...I must demur that it will be enough simply to open all knowledge and open all pathways for creative critique and modification via open source. This has (so far) been the ideological emphasis of EFF and Open Source Movements and Creative Commons and all that, and I am a fellow traveller. BUT I part company with the utopians who believe that these necessary conditions are also SUFFICIENT.

Howard Rheingold etc seem to believe that "smart mobs" will arise our of a fecund stew of free inquiry and shouted opinions... 99% of which are crap, but pearls float upward in shit. Sorry, I do not see that happening. Instead, we seem to fling apart into a million little interest groups, each of them becoming MORE homogeneous and dogmatically rigid over time!

Picture ten million little Nuremberg rallies. That's the internet today. Scads of talk and opinion. Nothing is ever repudiated or disproved. No "bad product" is ever abandoned.

Elsewhere, I analyse how accountability was harnessed in the four older "arenas" that have proved so successful in the west... markets, democracy, courts and science. It turns out that each of these has a a PHASE similar to what goes on on todays internet. A CENTRIFUGAL phase... but it is followed by a very well-organized and ritual-laden CENTRIPETAL PHASE in which there is a "call to battle" that cannot be refused.

Companies must bring products to market. Scientists must publish. Disputtants must show up in court. Parties face elections. There is (as yet) no similar culling process for opinion online. Indeed, the very concept is seen as anathema.

I have been striving to invent online systems that might turn the opinion shitstorm into something more like discourse. I have yet to run into more than a couple of people who even share my opinion that there is an unfilled need.


As I said, I think I already riffed on that.

Have I left my BLACKMAIL screed up center-top long enough? Is there a chance in heck that anyone, anywhere will act and make a difference? Why am I bothering? Some bigmouth pundits get to rant at national audiences. I have you guys. Make a difference.

SpeakerToManagers said...

have been striving to invent online systems that might turn the opinion shitstorm into something more like discourse. I have yet to run into more than a couple of people who even share my opinion that there is an unfilled need.

To be fair, I think this issue is starting to bubble up to the surface of people's minds. The hassle over Wikipedia's political biographies shortly before the election, for instance, raised some hackles, and a tiny bit of consciousness. On the other hand, the most cogent suggestions for fixing the problem involved some sort of moderation, and as we all know full well, that doesn't scale worth squat. But I think there's beginning to be a vague feeling that maybe there is a problem there. We may be only a few years away from the perception of the need :-(

The reason that very few people have thought of anything like accountability as a solution is that it involves distributed systems rather than centralized ones, and they scare most people ("But who's in charge?" No one, of course, as if that was a bad thing!). But that's part of my "centralization is a religion, and I don't belong to that church" rant, which will have to wait for another time.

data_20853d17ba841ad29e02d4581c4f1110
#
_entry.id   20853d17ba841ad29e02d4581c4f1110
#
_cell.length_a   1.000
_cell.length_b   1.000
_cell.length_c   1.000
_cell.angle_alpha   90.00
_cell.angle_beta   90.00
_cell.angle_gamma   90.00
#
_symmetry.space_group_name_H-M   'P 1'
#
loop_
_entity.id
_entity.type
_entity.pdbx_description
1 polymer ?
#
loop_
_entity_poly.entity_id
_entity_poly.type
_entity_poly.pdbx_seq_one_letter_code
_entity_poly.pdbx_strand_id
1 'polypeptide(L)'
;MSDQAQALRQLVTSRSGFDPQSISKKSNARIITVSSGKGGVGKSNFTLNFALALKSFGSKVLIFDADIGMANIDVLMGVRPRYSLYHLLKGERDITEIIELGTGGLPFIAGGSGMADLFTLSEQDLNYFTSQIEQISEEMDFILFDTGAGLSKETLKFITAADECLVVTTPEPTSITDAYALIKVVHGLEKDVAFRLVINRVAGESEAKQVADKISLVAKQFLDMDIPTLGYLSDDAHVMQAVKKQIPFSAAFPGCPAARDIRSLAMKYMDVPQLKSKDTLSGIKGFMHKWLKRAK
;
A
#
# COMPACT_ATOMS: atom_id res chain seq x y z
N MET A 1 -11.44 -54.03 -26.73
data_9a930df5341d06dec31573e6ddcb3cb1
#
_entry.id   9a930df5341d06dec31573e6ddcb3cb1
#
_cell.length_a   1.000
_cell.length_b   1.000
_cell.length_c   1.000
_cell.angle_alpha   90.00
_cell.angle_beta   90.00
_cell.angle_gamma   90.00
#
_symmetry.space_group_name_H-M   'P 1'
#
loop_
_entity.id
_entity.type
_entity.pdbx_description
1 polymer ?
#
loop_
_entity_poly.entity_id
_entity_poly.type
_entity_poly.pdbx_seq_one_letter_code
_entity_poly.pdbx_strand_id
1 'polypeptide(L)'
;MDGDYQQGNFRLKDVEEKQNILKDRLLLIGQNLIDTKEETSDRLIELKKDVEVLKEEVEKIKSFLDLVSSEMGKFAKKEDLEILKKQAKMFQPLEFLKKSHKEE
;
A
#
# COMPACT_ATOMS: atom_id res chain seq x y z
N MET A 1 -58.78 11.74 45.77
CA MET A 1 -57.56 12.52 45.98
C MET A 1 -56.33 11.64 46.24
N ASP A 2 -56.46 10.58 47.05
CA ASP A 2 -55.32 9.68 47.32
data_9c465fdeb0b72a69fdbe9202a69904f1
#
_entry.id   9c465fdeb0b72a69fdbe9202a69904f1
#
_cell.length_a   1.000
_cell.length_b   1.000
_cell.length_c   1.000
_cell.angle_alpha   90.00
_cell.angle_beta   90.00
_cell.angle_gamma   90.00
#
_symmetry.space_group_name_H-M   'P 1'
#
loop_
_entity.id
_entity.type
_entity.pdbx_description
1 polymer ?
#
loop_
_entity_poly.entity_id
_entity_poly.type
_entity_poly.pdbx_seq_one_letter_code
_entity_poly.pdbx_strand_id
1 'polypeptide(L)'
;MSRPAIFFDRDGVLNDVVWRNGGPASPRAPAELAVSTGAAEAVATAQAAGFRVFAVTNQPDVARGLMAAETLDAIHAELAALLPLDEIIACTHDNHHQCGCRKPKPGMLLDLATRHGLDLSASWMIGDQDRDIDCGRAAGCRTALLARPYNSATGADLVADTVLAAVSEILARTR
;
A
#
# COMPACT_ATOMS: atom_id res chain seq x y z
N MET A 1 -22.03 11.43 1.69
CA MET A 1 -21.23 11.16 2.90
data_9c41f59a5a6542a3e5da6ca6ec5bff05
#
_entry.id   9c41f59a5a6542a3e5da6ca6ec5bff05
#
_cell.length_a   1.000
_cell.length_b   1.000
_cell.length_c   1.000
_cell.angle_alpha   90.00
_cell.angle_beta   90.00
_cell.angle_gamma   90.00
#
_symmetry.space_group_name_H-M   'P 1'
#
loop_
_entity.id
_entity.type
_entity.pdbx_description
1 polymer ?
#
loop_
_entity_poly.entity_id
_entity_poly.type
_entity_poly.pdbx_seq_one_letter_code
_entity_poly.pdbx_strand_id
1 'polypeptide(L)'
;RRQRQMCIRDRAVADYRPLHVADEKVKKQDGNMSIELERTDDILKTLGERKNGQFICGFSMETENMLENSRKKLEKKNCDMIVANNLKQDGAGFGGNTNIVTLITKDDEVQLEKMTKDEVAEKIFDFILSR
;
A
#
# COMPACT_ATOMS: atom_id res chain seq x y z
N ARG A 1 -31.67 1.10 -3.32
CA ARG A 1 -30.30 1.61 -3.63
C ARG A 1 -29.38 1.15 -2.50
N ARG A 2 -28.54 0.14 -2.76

Anonymous said...

Our brilliant leader:

http://www.nytimes.com/2007/01/11/world/middleeast/11prexy.html
He put it far more bluntly when leaders of Congress visited the White House earlier on Wednesday. “I said to Maliki this has to work or you’re out,” the president told the Congressional leaders, according to two officials who were in the room. Pressed on why he thought this strategy would succeed where previous efforts had failed, Mr. Bush shot back: “Because it has to.”

Anonymous said...

Angering our natural allies in Iraq:

U.S. raid on Iranian consulate angers Kurds
http://www.cnn.com/2007/WORLD/meast/01/11/iraq.main/index.html

David Brin said...

A riff on another discussion, re Marx:


> > Now you are getting quite close to describing the
> labour theory of
> > value, which somebody further up claimed to have
> discredited.

I think the point is that in a society of physical abundance, if the scarcest commodity really does become the human attention span, then this commodity will be much more evenly divided AMONG human beings than other things (like farmland) ever were.

If that happens, then something very close to Marx's labor theory of value may come about as an emergent property, simply because labor and attention can amount to pretty much the same thing.

I gotta wonder if this has been discussed before.

Waparius said...

On Marx and material abundance - has anybody noticed the Fab@Home site? It amounts to a do-it-yourself 3D printer, similar to the PC kits they used to sell in the 70s and 80s. Of course there's always the problem of getting your raw materials, but it seems like another interesting step forward.

Tony Fisk said...

Jamais Cascio, in a lighter moment, recently described the wonkafabber variant of Fab@Home.

King George is clearly opting for doing the same thing and expecting a different outcome. (if brute force isn't working, you're not using enough of it). Is he just mad, or is he into chaos theory?

The scenario I'm seeing from that discussion on Christian Embassy and Iraqi 'surges' is that, with the last US army reserves safely dispatched overseas, the Lord's blackshirts are well placed to enforce policy in the next domestic crisis. (I doubt they have the manpower to get control outright, though.)

Anonymous said...

I wonder if Spitzer has evaded a possibility of blackmail?